The topics all focused on embodiment, taking multiple disciplinary and interdisciplinary perspectives. There was a significant focus on organ transplants with the nephrologist June Fabian, from the University of Witswaterand, engaging us in the ethical decisions transplant teams must make, while reminding us of the class and race assumptions in decision making; Margrit Shildrick, professor of gender and knowledge production at Linköping University, took us into the philosophical arena of micro-chimerism asking if we are all already more than self and other and therefore challenging biomedical practitioners to rethink the machine model of organ transplantation; and I spoke on fictional representations of transplantation, addressing the consequences of not knowing the origin of the donated organ and exploring what it means to have no or little history in postcolonial contexts of transplantation. Multiple participants addressed the role of music in health care and as a methodology of study with Steve Reid, the head of general practice at the University of Cape Town, taking us through a personal history of rural health care in the north east of South Africa, grappling with the race politics of medicine and the centrality of music to resistance; and Jill Halstead, ethno-musicologist at Grieg Academy at the University of Bergen, asking how we may use our bodies to produce, communicate and understand knowledge and how feminism can remain at the fore of this pursuit. Indeed, many challenged us to think through our methodologies with attention to embodiment and the politics and ethics of queer and feminism, including Ingrid Young, a sociologist from the University of Glasgow, who addressed treatment as prevention and imperative to manage bodies, risk and responsibility.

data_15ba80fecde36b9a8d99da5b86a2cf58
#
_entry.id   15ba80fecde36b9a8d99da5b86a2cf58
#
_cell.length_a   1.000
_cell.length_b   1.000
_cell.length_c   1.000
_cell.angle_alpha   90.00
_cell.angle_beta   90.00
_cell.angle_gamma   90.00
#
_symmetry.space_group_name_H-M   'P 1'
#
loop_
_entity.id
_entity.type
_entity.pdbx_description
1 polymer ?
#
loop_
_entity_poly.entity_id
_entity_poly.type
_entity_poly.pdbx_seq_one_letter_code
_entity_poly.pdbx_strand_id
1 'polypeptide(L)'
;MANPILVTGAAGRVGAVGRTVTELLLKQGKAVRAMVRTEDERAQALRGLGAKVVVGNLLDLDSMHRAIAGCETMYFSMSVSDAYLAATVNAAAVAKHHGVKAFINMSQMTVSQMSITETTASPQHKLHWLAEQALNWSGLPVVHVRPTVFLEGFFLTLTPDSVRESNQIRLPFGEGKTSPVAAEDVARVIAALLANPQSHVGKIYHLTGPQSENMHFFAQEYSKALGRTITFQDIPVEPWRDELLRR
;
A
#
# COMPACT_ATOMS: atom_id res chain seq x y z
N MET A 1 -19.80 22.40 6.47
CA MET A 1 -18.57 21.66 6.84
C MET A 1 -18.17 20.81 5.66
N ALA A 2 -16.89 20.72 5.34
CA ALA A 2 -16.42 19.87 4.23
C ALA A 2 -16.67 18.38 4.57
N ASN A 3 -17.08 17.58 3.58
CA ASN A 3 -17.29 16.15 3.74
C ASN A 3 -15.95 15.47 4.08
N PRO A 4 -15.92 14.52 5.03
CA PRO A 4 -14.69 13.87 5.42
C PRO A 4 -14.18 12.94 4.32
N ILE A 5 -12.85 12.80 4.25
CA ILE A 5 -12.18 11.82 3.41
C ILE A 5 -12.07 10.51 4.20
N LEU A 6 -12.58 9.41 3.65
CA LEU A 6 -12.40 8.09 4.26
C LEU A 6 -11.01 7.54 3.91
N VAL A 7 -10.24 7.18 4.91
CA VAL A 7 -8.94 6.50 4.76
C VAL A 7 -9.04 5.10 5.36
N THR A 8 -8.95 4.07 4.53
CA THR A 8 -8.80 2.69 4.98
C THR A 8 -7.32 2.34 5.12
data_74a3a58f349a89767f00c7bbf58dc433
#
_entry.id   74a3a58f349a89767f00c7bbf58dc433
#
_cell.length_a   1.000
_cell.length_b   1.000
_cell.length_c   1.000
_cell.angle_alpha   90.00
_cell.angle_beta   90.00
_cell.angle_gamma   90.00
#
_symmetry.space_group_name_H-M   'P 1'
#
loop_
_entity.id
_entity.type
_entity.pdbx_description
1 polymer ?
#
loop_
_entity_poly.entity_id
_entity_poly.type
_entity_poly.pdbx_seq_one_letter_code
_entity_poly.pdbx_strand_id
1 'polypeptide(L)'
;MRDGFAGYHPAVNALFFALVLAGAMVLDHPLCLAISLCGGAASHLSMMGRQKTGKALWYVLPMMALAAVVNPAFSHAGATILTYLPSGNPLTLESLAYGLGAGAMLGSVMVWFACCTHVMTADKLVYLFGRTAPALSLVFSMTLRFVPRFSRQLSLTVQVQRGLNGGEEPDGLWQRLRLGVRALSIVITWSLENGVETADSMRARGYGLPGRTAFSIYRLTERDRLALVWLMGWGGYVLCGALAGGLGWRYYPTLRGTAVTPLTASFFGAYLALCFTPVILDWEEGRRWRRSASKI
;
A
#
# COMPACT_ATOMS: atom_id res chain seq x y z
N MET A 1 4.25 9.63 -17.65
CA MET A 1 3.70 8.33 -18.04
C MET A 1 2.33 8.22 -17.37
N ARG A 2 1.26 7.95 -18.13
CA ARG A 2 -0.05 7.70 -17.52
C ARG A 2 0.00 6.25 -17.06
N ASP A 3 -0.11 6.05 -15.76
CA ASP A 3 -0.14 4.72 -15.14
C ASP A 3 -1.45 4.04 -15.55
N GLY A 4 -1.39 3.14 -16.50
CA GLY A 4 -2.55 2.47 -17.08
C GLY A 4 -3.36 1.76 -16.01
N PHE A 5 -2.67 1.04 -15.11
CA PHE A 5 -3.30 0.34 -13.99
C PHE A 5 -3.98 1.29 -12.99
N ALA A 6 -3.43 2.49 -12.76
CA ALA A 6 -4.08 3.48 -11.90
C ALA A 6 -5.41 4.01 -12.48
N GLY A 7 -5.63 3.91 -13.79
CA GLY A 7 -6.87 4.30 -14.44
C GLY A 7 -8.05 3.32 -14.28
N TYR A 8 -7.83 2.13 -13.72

Even as I try to capture what was discussed, it is impossible to account for the diversity of the themes and conversations, or for the emerging intersections of research interests and methodologies. Indeed this summary does not capture the plethora of doctoral presentations from across medicine, social sciences and the arts and humanities, which focused on an extremely wide range of methodologies and subjects. Some themes included: abortion in Ethiopia; psychoanalysis and the medical humanities; gendered representations of women in anatomical books; disability and trauma in postcolonial fiction; the importance of non-coherence in representations of mental health; the role of the doctor and patient relationship in general medicine; intersex in South Africa; addiction in Iceland; and more. All these doctoral projects were addressing how it is possible to work across medicine and the humanities, while still being firmly situated in one of these disciplines; and asking what is that is gained when engaging in such dialogues. Indeed, what many showed is that this conversation is essential in trying to grapple with the experience of health and illness in the contemporary context.